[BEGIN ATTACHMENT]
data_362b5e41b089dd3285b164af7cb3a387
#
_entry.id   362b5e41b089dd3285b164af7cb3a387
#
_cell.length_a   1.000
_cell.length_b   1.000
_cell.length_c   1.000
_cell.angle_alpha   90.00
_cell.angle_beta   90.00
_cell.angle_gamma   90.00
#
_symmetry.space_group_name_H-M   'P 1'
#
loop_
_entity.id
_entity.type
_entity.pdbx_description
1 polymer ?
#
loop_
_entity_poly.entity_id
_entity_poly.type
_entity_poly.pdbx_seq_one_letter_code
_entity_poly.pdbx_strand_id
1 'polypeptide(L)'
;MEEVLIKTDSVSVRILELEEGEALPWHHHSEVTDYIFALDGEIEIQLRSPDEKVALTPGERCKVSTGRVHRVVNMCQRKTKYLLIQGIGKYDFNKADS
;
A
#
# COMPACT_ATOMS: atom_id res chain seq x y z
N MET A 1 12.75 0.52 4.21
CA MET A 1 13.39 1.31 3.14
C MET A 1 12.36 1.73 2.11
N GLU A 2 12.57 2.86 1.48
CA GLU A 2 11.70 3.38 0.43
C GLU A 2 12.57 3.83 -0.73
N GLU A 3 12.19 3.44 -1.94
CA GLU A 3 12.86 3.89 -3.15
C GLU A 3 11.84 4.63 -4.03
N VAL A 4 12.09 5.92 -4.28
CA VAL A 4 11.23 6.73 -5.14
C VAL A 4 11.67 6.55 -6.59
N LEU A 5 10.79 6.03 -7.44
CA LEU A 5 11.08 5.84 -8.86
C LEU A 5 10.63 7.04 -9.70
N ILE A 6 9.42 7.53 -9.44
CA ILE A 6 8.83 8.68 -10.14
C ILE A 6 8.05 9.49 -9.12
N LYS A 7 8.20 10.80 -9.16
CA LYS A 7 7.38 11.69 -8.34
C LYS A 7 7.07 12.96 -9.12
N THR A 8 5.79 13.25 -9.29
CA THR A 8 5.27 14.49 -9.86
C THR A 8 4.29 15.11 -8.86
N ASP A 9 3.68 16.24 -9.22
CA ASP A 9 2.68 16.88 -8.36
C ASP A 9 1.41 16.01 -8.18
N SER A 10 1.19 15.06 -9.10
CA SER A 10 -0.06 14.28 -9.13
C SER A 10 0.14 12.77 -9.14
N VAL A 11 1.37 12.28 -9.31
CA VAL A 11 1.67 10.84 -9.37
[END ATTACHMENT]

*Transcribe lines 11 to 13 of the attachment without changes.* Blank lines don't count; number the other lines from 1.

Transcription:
#
_symmetry.space_group_name_H-M   'P 1'
#